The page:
What is a Net Operating Loss?
The Internal Revenue Code defines a Net Operating Loss (NOL) as the deductions allowed minus gross income. One part of the deductions allowed is the taxpayer’s share of the business loss. The net operating loss permits deductions allowed under the tax code to be netted against the business income and nonbusiness income.
Under § 172 of the Code, if the taxpayer has a NOL it can be used as a NOL deduction which can be carried back or carried forward and used to offset taxable income in carryback or carryforward year.
A NOL may be present when the taxpayer’s deductions exceed his adjusted gross income and result in a negative taxable income. Typically, a NOL results from losses from a taxpayer’s trade or business.
C.A.R.E.S Act Implications
The CARES Act revived the NOL carryback so that Net Operating Losses can be carried back for up to five years if they occurred in the following years:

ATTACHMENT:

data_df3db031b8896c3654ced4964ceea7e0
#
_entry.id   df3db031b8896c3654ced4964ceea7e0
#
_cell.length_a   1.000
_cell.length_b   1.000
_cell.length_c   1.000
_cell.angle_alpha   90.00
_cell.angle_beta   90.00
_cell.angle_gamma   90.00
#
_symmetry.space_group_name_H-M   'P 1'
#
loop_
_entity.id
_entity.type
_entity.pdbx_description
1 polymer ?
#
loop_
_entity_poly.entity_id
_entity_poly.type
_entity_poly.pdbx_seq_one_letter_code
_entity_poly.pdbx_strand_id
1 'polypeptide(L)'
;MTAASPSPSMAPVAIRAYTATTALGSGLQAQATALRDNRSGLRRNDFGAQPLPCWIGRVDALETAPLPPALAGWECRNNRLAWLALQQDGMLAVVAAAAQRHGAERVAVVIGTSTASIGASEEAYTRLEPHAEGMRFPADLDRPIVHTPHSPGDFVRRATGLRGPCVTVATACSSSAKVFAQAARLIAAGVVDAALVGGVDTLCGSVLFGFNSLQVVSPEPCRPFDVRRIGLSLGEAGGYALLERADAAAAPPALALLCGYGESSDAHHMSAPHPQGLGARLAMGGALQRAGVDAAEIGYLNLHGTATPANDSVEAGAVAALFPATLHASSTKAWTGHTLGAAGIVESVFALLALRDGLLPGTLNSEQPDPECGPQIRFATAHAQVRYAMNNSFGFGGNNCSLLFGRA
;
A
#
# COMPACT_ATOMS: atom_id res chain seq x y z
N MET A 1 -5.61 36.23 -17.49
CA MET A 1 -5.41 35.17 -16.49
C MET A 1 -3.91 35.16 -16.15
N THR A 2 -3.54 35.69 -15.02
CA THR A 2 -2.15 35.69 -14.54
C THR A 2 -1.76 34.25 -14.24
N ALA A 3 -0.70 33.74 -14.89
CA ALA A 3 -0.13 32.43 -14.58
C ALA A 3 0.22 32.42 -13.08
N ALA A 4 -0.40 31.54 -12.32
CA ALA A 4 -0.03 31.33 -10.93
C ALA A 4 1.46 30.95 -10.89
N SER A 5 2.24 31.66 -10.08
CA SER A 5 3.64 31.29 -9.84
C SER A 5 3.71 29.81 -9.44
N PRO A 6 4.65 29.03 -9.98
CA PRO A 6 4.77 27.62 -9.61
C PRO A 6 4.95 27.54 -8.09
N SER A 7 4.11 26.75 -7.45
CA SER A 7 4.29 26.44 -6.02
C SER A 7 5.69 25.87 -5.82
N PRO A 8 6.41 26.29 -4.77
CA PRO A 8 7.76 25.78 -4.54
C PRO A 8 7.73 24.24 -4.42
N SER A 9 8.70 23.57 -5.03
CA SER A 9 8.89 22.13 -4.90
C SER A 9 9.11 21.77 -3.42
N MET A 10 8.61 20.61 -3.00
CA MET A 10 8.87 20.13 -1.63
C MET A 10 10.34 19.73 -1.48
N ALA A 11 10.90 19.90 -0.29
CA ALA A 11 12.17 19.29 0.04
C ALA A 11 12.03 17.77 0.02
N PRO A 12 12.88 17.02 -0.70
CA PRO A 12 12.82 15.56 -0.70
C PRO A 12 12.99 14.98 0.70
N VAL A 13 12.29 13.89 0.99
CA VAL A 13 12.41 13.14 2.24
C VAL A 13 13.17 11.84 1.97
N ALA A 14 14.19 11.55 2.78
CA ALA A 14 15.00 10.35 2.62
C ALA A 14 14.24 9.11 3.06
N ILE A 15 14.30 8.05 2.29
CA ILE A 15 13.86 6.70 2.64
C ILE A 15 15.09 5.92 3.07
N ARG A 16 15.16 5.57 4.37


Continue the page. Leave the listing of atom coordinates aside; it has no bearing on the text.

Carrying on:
Thanks to the CARES Act, many taxpayers that lost money in 2018 and 2019 will immediately be eligible for refunds. Taxpayers that had profits in the years 2015 through 2019 will be looking to maximize their losses and take full advantage of the resurrected NOL carryback.
Specifically in regards to the year 2020, because of the disruption caused by coronavirus and the ensuing economic shutdown, it stands to reason that a significant number of taxpayers will likely have large NOLs.
Who Does the NOL Carryback Help?
- S Corporation
- Trusts and Estates
- C Corporation
NOL Carryback News
Understanding the Difference Between Carry Back and Carry Forward
When utilizing a NOL, a taxpayer historically had the option to carryback or carryforward a net operating loss. Various tax reforms have impacted NOL over the years so the laws on using a NOL change over time. With the passage of the CARES Act into law on
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